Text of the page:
Retail Channels

5 stats that stood out from Q2 ecommerce earnings

Ecommerce platforms offered a look at how they're navigating shifts in the economy and consumer behavior.

5 stats that stood out from Q2 ecommerce earnings

Q2 earnings brought bluer skies for Amazon. (Photo by Flickr user Phil Murphy, used under Creative Commons license.)

Many of the companies that run the platforms powering the ecommerce landscape reported earnings from the second quarter of 2022 this week.

The results came on a week when the macro picture got cloudier, as the latest GDP report showed the second straight quarter of contraction in the economy, while the Federal Reserve raised interest rates to cool demand. While all of the executives acknowledged “headwinds” from inflation and higher gas prices, as well as a concern about a pullback in consumer spending as the economy tightens, the results were not uniform across the board.

Here’s a look at key numbers that illustrate how each of the retail channels are faring:

Amazon: 7%

That’s the year-over-year sales growth posted by the largest ecommerce company in a second quarter that was seen as an improvement over Q1 results. Though Amazon as a whole reported its second straight quarterly loss of $2 billion, Wall Street was cheered by the increase in revenue, as well as bigger projected third quarter sales growth of 13% to 17%. As always with Amazon, there was lots of fascinating data reflecting not only performance across its many business lines, but also the scale at which the company operates. Here are a few more that particularly stood out.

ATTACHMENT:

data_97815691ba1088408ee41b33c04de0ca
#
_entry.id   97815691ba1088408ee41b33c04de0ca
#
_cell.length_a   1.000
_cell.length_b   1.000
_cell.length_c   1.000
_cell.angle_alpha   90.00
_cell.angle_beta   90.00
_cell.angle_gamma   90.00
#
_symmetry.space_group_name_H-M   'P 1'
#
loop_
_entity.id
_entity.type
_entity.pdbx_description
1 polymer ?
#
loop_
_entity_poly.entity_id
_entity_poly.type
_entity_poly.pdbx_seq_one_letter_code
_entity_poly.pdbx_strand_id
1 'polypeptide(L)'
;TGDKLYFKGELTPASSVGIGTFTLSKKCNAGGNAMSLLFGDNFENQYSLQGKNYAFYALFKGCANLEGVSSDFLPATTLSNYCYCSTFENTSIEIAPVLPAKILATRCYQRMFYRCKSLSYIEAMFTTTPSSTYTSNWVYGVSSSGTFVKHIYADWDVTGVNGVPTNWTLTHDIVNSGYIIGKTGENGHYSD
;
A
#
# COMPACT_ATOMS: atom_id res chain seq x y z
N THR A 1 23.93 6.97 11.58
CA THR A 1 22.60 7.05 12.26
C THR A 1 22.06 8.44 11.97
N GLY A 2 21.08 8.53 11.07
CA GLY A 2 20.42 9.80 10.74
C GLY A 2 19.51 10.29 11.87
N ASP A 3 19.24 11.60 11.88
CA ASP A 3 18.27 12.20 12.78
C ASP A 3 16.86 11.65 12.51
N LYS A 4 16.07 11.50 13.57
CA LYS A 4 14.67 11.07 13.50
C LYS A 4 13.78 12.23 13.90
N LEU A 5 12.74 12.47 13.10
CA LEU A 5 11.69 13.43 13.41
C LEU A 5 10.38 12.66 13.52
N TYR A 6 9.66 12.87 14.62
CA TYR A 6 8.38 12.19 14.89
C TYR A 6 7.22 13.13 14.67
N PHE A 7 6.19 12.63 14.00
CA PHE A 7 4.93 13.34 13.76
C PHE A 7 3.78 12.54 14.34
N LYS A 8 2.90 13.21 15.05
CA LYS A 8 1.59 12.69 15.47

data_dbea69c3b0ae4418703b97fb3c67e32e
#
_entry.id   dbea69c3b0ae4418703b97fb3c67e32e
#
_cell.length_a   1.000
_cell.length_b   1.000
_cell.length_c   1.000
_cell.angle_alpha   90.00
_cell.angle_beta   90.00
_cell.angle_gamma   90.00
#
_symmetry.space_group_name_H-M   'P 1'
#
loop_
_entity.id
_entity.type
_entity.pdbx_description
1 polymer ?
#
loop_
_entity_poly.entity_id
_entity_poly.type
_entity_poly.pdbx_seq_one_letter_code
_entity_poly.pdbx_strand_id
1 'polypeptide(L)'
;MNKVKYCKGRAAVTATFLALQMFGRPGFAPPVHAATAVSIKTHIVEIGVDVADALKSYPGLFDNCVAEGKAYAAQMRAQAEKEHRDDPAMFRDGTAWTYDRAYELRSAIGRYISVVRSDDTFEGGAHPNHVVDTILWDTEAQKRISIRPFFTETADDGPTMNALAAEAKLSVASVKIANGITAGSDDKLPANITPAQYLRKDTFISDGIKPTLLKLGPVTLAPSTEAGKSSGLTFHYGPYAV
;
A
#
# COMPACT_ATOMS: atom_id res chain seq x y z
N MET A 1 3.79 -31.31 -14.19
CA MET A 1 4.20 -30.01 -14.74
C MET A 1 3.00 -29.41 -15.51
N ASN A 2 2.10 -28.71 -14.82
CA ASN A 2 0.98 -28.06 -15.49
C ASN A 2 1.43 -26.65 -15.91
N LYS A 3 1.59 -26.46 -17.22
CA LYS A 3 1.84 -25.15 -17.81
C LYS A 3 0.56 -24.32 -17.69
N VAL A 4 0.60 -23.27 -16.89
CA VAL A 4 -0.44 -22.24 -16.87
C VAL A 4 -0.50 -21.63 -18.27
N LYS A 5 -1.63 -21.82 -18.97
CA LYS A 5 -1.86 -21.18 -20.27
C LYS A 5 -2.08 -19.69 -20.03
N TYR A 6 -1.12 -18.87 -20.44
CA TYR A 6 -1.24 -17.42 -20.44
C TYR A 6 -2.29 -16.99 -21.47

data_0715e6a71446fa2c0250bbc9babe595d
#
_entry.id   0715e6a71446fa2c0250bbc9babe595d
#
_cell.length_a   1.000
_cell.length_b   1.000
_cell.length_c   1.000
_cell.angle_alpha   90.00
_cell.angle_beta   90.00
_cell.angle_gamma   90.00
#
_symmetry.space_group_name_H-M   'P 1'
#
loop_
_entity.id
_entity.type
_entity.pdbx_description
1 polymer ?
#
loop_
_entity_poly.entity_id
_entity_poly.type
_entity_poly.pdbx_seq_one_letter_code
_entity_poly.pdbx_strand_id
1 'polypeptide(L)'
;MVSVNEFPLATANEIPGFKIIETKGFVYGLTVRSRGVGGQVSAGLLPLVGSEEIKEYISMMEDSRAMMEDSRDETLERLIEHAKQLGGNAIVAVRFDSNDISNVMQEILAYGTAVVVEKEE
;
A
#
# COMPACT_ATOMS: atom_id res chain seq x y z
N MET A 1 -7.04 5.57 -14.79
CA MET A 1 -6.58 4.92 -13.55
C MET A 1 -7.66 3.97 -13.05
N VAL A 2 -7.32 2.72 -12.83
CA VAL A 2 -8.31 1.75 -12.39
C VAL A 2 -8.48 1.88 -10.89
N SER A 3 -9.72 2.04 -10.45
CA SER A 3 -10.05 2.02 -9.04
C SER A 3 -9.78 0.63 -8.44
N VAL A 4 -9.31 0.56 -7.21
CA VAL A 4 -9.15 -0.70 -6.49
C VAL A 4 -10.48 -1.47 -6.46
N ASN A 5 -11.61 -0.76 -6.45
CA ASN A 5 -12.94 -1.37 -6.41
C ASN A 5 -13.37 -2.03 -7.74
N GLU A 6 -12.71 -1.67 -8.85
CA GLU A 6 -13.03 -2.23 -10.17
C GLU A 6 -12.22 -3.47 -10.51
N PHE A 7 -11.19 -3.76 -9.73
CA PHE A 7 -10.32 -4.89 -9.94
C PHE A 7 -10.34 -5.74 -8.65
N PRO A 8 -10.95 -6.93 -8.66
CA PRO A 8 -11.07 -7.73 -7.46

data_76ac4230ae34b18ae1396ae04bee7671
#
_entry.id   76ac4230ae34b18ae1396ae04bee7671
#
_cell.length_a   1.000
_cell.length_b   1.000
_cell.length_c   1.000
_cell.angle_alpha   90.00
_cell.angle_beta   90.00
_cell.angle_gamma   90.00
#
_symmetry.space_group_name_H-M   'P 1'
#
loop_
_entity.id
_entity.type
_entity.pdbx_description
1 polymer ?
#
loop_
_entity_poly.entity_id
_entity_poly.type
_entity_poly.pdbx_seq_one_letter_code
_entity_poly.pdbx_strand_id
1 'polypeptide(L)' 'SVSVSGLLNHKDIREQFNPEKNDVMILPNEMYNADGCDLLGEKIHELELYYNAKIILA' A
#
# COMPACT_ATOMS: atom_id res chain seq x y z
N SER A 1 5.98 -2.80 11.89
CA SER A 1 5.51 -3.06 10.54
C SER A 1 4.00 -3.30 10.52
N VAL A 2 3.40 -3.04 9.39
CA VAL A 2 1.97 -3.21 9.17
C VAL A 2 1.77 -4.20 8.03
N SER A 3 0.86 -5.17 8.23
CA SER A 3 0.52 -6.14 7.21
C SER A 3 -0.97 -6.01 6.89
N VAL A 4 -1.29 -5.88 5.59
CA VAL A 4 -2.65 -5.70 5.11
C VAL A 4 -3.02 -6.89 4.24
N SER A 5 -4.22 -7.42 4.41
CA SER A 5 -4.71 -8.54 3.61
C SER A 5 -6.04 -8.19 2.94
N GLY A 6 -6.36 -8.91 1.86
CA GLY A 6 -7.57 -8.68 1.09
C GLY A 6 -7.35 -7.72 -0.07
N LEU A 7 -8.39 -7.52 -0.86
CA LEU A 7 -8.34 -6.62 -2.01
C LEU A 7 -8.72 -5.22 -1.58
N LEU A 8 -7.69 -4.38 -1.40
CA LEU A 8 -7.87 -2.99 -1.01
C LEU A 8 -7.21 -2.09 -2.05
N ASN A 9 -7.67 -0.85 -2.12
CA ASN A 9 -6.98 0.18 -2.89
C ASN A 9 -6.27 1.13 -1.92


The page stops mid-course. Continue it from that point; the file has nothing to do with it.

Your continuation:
• Total online store sales were down 4% year-over-year, to $50.9 billion. Under that headline number, third-party seller services rose 9% to $27.3 billion, showing the continuing importance of the marketplace at a time when it is increasing fees. For the quarter, third-party sellers represented 57% of all units sold on Amazon, which is the highest percentage ever.
  • Advertising was up 18% year-over-year to $8.8 billion. Since Amazon first broke out its advertising revenue at the end of 2021, it continues to be a category that provides one of the biggest lifts to the company outside of AWS.